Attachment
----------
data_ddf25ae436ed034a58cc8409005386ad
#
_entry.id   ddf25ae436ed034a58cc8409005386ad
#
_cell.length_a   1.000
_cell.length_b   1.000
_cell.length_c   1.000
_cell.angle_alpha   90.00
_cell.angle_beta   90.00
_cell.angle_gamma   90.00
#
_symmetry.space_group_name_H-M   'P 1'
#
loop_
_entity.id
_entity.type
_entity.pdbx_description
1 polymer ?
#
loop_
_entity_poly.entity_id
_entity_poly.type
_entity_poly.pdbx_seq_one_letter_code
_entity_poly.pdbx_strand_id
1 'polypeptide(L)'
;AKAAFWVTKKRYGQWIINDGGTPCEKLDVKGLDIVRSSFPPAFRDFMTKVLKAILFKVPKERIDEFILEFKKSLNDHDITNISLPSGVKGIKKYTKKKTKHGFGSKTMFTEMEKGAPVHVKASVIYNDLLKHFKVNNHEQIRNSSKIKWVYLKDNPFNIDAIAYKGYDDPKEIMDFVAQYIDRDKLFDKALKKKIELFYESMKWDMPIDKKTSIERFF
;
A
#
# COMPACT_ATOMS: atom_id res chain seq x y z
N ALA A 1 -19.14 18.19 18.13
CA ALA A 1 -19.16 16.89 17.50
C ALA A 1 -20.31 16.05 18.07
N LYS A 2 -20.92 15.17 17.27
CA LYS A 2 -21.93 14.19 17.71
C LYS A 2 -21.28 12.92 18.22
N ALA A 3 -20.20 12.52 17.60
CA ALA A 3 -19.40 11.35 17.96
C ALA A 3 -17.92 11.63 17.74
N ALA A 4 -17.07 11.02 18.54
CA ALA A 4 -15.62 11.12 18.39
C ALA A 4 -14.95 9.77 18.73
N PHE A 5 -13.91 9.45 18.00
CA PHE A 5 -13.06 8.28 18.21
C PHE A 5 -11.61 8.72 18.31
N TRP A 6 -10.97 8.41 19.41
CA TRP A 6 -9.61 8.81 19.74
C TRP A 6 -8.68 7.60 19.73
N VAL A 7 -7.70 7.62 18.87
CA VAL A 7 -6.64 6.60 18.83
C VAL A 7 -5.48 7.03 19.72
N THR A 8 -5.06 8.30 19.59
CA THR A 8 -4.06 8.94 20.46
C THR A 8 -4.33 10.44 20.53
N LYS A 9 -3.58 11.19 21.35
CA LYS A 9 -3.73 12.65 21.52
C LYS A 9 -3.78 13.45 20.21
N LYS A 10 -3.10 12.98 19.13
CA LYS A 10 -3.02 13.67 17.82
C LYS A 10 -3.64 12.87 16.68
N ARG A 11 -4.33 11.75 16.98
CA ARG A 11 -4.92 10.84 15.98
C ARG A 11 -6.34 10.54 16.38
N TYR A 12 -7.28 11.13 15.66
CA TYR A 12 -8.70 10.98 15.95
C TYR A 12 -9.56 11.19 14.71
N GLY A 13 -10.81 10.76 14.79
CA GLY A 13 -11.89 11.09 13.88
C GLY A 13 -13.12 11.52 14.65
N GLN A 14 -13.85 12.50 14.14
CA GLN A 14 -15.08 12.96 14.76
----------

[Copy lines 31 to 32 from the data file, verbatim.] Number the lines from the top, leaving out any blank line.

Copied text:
N ALA A 1 -19.14 18.19 18.13
CA ALA A 1 -19.16 16.89 17.50